Merit System Principle 2:Fair and Equitable Treatment
What is the intent behind the second Merit System Principle?
The second principle, concerning fair and equitable treatment, sets forth the vision that Federal personnel management be free of unfair treatment and discrimination, where decisions are made solely on legitimate merit-based considerations. Requiring decision making without regard to political affiliation echoes the intent of the Pendleton Act of 1883 which replaced the patronage system with a merit system. Requiring decision making without regard to race, color, religion, national origin, sex, marital status, age, or handicapping condition echoes the purpose behind Title VII of the Civil Rights Act of 1964 and related laws barring discrimination in employment. The final clause makes clear that employees and applicants for employment are entitled to the protections of the Bill of Rights and the Privacy Act.
What is the MSPB’s role in protecting the second Merit System Principle?
As its name implies, the Merit Systems Protection Board (MSPB) protects the merit system by adjudicating appeals within its jurisdiction. The employee may engage in discovery and request a hearing. Among other things, Board review will consider whether the disciplinary action was taken based upon prohibited discrimination, retaliation, or for reasons which do not promote the efficiency of the Federal service. When an employee has proven intentional discrimination, the Board may award compensatory damages except where the discrimination was based on marital status or age. The Board may even review appeals filed by probationary employees who allege that they were terminated based on partisan political reasons or marital status discrimination. However, the MSPB’s review authority is limited to those matters Congress and the Office of Personnel Management have given it. Thus, although this merit principle seeks fair treatment “in all aspects of personnel management,” the Board may not review a claimed violation of the principle relating to a matter over which it lacks authority.
Doesn’t the EEOC also handle discrimination cases? I’m confused.
The authority of the MSPB and the Equal Employment Opportunity Commission (EEOC) overlap in “mixed cases,” those cases involving an action otherwise appealable to the MSPB (e.g., a removal) and allegations of discrimination. While the EEOC has responsibility for enforcing all Federal equal employment opportunity (EEO) laws and the duty to coordinate and lead the Federal government’s effort to eradicate workplace discrimination, the MSPB also has the responsibility to determine if the personnel actions it has authority to review were taken in accordance with law, to include the anti-discrimination laws. In certain circumstances, the employee may choose whether to file an EEO complaint or an MSPB appeal in the first instance. Regardless of that election, both agencies may ultimately review the case. If the employee files an EEO complaint first, he or she can appeal to the Board after receiving a Final Agency Decision on the EEO complaint, or 180 days after the filing the EEO complaint if a final decision has not yet been received. If the appellant files an MSPB appeal first, he or she may appeal the Board’s finding on the discrimination issue to the EEOC’s Office of Federal Operations.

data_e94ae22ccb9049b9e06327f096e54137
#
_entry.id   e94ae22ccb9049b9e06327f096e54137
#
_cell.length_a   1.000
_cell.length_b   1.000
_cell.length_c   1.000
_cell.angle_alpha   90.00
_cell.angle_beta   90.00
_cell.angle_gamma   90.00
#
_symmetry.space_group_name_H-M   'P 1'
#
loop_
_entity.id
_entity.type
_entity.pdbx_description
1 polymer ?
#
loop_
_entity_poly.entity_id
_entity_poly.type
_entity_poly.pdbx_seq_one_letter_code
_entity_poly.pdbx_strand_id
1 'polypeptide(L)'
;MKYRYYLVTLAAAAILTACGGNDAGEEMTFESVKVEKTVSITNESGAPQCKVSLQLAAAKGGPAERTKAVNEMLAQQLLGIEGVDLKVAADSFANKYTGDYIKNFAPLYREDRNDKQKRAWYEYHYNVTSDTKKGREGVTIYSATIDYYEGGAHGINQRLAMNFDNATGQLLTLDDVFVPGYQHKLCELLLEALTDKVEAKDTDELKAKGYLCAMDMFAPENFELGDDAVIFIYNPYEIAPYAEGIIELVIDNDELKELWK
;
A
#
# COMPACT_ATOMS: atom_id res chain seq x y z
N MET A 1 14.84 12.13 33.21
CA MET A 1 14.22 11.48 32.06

Has the MSPB studied the issue of equity?
MSPB studies examining the treatment of Federal employees by demographic group include the 2009 report Fair and Equitable Treatment: Progress Made and Challenges Remaining and the 2011 report Women in the Federal Government: Ambitions and Achievements, which updated earlier reports, Fair and Equitable Treatment: A Progress Report on Minority Employment in the Federal Government (1996) and A Question of Equity: Women and the Glass Ceiling in the Federal Government (1992). A 1997 report, Achieving a Representative Federal Workforce: Addressing the Barriers to Hispanic Representation, examined the challenges unique to Hispanic employees.
MSPB’s periodic Merit Principles Survey includes core items that address employee perceptions regarding the occurrence of PPPs, such as discrimination based on political affiliation, race, religion, sex, marital status, age and disability. Trends in Federal employee opinions regarding discrimination have been presented in reports such as Prohibited Personnel Practices: Employee Perceptions (2011). Results of the Merit Principles Surveys have also been analyzed by demographic variables such as ethnicity, race and sex in reports such as The Federal Government: A Model Employer or a Work in Progress? (2008) and Fair and Equitable Treatment: Progress Made and Challenges Remaining (2009). As reported in the 2009 report, Fair and Equitable Treatment: Progress Made and Challenges Remaining, survey responses have consistently indicated a downward trend (since 1996) in the prevalence of perceived discrimination based on race/national origin, sex and age, with discrimination based on marital status, disability, religion and political affiliation remaining below four percent. These results suggest improvement in employees’ perceptions regarding how well Federal agencies adhere to MSP 2, but survey results also suggest there is still some room for improvement.